Wednesday, February 01, 2006

Pastor Jones and the coffee

Best news from the weekend: I am going to see Van Morrison in person on March 6th in Dallas. WoooHooo...good for me.

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On occasion part of my career is serving as an expert witness in construction legal cases. I had a ‘bloggable’ experience a few weeks ago, but have never really tried to place it into any sort of cultural context.
I’ll just lay it on you in its raw form and maybe some discussion by wise readers might help me sort it through. I was engaged by a large Baptist church (hired gunslinger on their behalf) and showed up at one of the many ‘litigation discussion’ meetings where the pastor of this rather prominent church was presiding.

After an opening prayer the pastor launched into a critical monologue regarding a story in the newspaper about a large methamphetamine lab that had been ‘busted’ the day before in the church’s city. He ranted and raved some time about ‘drug users’ and their damning activities in the community. Having spent time in law enforcement I don’t disagree at all with the premise of his thinking or the need for eradication of culturally damaging drug use, but as he raved on he was chugging coffee like he needed a much larger cup, then turning to his assistant for more coffee when he did reach the bottom of the ‘too little’ cup. He also made certain she had more pots of coffee brewing as the meeting proceeded.

It seems easy enough to brand him as a hypocrite, but then I think he might just represent the easiest target since so many of us drink coffee or use Nyquil or other depressants in the course of our day. A lot of us have also given the conversational ‘thumbs down’ to drug addicts and drug law breakers.

It makes me wonder, and I know you could see this coming, just exactly what happens if we took the money and ‘illegality’out of illegal drugs. Starbucks seems to be fine with the US government while making a profit selling its acceptable form of ‘stimulant’.

I know this is a dark and confusing area to explore, but it seems obvious that except for an occasional ‘oddball puritan’ we all use some type of substance to alter our basic chemistry every day, just as this pastor was doing; though he remained oblivious to the awkwardly obvious coffee consuming cultural connection to the drug lab he was raving about.


Have you used illegal drugs? What leads a person there rather than just ...oh, say drinking 10 cups of coffee like Pastor Jones?

Here is my thought for what it might be worth. I think there is a connection to ‘breaking the law’ that works in concert with the pharmaceutical effect of the illegal drug.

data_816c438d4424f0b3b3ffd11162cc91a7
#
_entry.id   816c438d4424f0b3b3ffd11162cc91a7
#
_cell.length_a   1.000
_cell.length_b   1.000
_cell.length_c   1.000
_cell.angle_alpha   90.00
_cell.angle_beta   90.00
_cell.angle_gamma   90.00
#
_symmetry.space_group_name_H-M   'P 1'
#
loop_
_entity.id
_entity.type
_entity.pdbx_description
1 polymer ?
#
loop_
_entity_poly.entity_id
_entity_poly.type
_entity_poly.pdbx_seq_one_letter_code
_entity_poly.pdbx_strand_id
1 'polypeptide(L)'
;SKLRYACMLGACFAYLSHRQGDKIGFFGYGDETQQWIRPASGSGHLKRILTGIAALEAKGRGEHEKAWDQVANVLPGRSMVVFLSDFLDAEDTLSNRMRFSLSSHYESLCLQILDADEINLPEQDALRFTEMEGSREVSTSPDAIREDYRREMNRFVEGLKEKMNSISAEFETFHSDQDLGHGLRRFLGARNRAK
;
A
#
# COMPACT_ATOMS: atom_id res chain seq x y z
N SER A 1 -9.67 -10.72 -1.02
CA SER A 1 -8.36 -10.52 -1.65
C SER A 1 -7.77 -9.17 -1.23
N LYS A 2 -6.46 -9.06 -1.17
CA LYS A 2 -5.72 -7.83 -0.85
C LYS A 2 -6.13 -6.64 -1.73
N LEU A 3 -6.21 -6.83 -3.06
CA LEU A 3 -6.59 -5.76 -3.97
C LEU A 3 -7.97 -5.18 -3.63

Another way of saying the same thing: Perhaps some people would choose ‘illegal’ drugs that render the same biological effect as ‘legal’ drugs simply because the act of breaking the law is an added bonus?

A third way to say it; the reward of the drug is intensified by the measure of the risk in arriving at its reward?

Maybe if society were to remove the ‘bonus effect’ ?
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Postscript: I spend a lot of my energy training as a track athlete, running in masters track competitions. Recently Ken Stone, a fellow blogger, wrote an inspirational story about a masters track athlete recovering from alcohol and heroin addiction. It may interest you for its 'human' component alone. You can find it here.

17 Comments:

Blogger Jenn said...

Not sure if I qualify as a wise reader but I'll take a stab here.

I will be speaking from a familial experience, I guess. My brother is admittedly a heroin addict. It will probably kill him. Which will in turn, kill part of me - but that's a whole 'nother story.

Anyway - we've had many talks about it. He's actually very intelligent...which some people might think oxymoronic with drug use. But he is.

For him - it's simply the affect the drug has on his body. He cycles - sober, then alcohol, then pot, then heroin. His body builds up a tolerance to each and he moves to the next in search of the escape which forever seems to elude him. I believe he is sober now...but I have no idea really.

My father and sister are also alcoholics - and that, I believe is purely a physical addiction.

So I have one family member addicted to heroin, and two others addicted to alcohol. One illegal - two legal.

I can't call this one for all drug users, but in my experience it's all about the high or low.